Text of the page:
Autism spectrum disorder-associated genes and the development of dentate granule cells

Autism spectrum disorder-associated genes and the development of dentate granule cells Autism spectrum disorder (ASD) is a neurodevelopmental disorder characterized by severe clinical symptoms such as the deficiency of the social communication, repetitive and stereotyped behaviors, and restricted interests. Although complex genetic and environmental factors are thought to contribute to the development of ASD, the precise etiologies are largely unknown. Neuroanatomical observations have been made of developmental abnormalities in different brain regions, including dentate gyrus of hippocampus, which is widely accepted as the center for learning and memory. However, little is known about what roles ASD-associated genes play in the development of hippocampal dentate granule cells. In this article, we summarized functions and pathophysiological significance of 6 representative ASD-associated genes, SEMA5A, PTEN, NLGN, EN-2, FMR1, and MECP2, by focusing on the development of dentate gyrus. We then introduced a recently developed gene transfer method directed to neonatal dentate granule cells. This new method will be useful for elucidating physiological as well as pathophysiological significance of ASD-associated genes in the development of hippocampal formation. http://www.deepdyve.com/assets/images/DeepDyve-Logo-lg.png Medical Molecular Morphology Springer Journals

Autism spectrum disorder-associated genes and the development of dentate granule cells

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Publisher
Springer Japan
Copyright
Copyright © 2017 by The Japanese Society for Clinical Molecular Morphology
Subject
Medicine & Public Health; Pathology; Anatomy; Molecular Medicine
ISSN
1860-1480
eISSN
1860-1499
D.O.I.
10.1007/s00795-017-0161-z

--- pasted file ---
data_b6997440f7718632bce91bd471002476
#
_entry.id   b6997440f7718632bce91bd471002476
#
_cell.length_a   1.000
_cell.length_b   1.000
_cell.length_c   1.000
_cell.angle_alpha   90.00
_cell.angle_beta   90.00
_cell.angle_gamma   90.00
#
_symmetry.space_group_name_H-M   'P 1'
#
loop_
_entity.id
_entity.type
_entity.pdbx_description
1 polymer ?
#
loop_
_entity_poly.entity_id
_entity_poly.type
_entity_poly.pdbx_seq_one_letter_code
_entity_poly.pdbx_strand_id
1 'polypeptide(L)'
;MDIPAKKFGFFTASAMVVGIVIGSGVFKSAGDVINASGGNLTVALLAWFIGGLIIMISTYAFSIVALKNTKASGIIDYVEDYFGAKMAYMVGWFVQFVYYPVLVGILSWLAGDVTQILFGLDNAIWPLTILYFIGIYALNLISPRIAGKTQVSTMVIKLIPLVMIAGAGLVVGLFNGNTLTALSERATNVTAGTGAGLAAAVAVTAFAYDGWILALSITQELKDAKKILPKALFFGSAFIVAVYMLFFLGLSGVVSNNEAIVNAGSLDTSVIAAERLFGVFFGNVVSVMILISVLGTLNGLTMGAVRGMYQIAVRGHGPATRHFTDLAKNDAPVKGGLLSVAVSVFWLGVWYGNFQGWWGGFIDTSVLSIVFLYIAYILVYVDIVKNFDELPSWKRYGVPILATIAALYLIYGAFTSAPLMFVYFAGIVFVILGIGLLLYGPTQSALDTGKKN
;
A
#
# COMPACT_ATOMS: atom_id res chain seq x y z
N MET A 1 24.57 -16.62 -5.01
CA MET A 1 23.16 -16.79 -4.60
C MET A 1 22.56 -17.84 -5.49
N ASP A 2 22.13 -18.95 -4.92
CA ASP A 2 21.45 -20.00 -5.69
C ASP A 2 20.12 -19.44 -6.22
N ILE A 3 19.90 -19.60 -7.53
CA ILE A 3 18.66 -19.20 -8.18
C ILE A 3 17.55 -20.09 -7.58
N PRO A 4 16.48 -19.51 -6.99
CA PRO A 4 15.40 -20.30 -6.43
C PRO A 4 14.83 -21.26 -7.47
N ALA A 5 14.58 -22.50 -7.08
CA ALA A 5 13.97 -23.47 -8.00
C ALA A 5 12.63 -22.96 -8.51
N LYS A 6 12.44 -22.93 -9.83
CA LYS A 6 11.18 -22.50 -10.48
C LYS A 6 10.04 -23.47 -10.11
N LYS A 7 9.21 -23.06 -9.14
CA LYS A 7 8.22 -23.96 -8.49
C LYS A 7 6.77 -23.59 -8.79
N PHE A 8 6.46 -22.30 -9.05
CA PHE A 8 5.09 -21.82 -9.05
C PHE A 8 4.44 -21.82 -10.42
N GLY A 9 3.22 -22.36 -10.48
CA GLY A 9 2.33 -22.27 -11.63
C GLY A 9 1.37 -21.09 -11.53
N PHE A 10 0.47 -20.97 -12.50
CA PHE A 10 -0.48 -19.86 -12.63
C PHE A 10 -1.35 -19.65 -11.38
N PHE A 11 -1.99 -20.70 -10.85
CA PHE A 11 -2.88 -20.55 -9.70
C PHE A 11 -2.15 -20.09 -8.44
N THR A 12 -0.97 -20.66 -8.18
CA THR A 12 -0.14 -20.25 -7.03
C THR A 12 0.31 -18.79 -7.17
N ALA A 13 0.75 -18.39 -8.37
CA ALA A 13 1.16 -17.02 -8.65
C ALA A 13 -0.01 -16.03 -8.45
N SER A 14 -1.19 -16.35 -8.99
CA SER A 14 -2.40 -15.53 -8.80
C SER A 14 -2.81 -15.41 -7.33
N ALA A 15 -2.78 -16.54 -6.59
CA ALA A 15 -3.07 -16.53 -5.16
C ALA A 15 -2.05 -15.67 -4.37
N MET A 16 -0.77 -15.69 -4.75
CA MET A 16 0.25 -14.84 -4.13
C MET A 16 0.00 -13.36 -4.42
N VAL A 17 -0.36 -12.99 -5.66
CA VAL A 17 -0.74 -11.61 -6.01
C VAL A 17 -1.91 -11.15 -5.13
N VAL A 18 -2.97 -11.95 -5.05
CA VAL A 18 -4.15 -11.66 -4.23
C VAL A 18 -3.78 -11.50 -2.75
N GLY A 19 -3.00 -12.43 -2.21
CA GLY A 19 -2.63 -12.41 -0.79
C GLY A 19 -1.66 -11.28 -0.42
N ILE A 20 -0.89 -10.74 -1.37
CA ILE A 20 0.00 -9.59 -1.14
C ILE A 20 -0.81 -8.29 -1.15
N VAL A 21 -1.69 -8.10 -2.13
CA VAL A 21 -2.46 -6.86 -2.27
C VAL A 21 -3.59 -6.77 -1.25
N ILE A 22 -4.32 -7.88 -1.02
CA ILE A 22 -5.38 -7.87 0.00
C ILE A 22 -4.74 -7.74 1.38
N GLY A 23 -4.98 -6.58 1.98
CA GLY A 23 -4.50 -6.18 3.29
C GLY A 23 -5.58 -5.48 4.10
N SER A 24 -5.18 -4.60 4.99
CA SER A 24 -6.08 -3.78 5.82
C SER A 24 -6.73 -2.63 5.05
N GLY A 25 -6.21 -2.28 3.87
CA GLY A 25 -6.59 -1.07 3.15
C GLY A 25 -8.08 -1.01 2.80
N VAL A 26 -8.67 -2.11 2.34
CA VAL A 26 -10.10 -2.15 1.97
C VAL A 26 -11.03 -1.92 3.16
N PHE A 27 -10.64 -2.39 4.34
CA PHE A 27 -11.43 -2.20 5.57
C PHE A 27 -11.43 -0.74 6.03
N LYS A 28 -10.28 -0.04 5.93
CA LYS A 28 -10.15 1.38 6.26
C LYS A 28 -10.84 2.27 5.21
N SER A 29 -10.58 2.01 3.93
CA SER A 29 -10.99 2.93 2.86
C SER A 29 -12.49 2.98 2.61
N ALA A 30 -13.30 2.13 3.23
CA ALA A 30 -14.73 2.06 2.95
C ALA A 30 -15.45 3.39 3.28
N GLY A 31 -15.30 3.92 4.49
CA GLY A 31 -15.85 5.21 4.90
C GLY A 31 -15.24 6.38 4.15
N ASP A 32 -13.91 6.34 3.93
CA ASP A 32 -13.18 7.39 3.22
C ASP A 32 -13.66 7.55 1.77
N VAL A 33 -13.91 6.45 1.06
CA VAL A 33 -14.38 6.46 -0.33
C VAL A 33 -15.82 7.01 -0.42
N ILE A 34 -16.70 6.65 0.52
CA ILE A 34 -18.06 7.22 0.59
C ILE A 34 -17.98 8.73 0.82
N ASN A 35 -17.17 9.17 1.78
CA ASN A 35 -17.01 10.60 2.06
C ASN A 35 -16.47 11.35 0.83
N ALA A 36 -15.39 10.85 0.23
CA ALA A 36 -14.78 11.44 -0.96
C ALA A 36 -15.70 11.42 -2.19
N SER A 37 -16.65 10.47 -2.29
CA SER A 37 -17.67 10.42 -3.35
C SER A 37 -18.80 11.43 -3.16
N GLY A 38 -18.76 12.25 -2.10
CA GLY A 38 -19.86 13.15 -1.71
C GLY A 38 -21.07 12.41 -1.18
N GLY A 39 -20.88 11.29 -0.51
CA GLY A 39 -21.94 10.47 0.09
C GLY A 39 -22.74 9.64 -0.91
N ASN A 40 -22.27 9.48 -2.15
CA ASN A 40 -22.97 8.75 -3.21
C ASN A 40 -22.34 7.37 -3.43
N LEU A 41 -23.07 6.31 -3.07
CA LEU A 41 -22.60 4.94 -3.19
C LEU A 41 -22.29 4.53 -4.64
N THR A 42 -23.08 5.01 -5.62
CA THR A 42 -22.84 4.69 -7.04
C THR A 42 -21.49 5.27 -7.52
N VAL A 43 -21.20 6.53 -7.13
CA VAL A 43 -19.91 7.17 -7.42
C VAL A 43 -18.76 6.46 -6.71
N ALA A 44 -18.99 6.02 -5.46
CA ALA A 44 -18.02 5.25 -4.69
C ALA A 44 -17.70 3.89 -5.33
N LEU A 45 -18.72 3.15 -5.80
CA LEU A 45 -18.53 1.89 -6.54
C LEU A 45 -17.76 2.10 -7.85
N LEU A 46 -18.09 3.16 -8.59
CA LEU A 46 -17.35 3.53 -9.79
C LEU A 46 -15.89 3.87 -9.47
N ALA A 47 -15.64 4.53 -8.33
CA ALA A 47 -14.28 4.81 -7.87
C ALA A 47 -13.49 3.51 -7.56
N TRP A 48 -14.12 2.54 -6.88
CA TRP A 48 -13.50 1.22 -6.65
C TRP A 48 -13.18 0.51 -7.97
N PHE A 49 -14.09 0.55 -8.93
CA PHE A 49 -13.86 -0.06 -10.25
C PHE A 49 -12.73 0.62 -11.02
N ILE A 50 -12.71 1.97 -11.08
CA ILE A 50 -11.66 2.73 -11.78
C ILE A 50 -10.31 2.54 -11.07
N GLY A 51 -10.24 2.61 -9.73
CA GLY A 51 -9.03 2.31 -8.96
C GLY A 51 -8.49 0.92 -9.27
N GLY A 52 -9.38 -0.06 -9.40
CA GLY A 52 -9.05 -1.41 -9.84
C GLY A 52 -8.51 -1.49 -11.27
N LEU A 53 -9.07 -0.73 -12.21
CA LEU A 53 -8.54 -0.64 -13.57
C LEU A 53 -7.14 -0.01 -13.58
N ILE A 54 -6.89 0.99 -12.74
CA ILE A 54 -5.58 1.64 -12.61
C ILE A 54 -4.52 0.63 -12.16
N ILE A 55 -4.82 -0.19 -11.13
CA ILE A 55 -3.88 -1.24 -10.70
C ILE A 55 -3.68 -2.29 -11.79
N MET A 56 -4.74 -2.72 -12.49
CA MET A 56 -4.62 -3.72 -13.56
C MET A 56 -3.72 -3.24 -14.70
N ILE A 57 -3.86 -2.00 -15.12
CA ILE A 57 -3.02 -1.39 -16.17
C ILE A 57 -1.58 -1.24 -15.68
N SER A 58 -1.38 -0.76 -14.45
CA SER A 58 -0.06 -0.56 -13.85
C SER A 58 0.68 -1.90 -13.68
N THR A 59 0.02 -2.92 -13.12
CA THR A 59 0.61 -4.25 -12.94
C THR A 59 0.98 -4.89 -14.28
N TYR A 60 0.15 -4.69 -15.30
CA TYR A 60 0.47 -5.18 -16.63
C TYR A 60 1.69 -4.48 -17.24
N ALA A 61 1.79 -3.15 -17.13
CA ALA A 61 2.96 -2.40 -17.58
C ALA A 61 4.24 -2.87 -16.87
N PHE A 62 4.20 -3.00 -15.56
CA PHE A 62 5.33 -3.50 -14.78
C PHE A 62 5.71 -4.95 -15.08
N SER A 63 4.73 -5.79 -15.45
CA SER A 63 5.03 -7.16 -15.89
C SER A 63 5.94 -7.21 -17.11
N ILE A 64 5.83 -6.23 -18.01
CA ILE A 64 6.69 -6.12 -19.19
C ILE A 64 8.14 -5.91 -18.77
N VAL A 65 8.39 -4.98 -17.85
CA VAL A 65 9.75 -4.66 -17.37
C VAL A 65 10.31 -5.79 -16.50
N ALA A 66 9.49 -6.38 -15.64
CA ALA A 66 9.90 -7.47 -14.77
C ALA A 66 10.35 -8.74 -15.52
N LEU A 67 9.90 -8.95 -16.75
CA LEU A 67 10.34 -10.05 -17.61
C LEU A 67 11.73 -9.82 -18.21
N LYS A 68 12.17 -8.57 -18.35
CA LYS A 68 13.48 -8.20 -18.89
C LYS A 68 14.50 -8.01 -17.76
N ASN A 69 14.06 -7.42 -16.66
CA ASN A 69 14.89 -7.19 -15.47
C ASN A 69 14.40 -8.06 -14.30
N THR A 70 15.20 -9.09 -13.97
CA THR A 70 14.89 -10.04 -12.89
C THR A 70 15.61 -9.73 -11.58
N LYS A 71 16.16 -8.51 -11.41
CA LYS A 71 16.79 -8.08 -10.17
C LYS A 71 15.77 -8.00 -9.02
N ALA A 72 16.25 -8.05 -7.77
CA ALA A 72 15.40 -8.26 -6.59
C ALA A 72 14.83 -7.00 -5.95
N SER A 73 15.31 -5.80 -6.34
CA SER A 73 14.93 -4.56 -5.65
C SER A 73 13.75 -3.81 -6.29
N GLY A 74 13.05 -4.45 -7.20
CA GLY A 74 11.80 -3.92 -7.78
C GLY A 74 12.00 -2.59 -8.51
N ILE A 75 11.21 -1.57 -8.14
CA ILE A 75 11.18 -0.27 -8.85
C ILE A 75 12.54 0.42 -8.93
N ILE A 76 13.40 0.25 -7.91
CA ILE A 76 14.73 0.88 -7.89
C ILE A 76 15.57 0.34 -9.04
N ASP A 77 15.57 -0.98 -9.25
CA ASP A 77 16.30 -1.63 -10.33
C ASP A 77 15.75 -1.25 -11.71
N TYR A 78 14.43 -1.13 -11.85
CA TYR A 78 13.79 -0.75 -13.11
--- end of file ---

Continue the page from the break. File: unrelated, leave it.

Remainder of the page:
Publisher site
See Article on Publisher Site

Abstract

Autism spectrum disorder (ASD) is a neurodevelopmental disorder characterized by severe clinical symptoms such as the deficiency of the social communication, repetitive and stereotyped behaviors, and restricted interests. Although complex genetic and environmental factors are thought to contribute to the development of ASD, the precise etiologies are largely unknown. Neuroanatomical observations have been made of developmental abnormalities in different brain regions, including dentate gyrus of hippocampus, which is widely accepted as the center for learning and memory. However, little is known about what roles ASD-associated genes play in the development of hippocampal dentate granule cells. In this article, we summarized functions and pathophysiological significance of 6 representative ASD-associated genes, SEMA5A, PTEN, NLGN, EN-2, FMR1, and MECP2, by focusing on the development of dentate gyrus. We then introduced a recently developed gene transfer method directed to neonatal dentate granule cells. This new method will be useful for elucidating physiological as well as pathophysiological significance of ASD-associated genes in the development of hippocampal formation.

Journal

Medical Molecular MorphologySpringer Journals

Published: May 22, 2017

References

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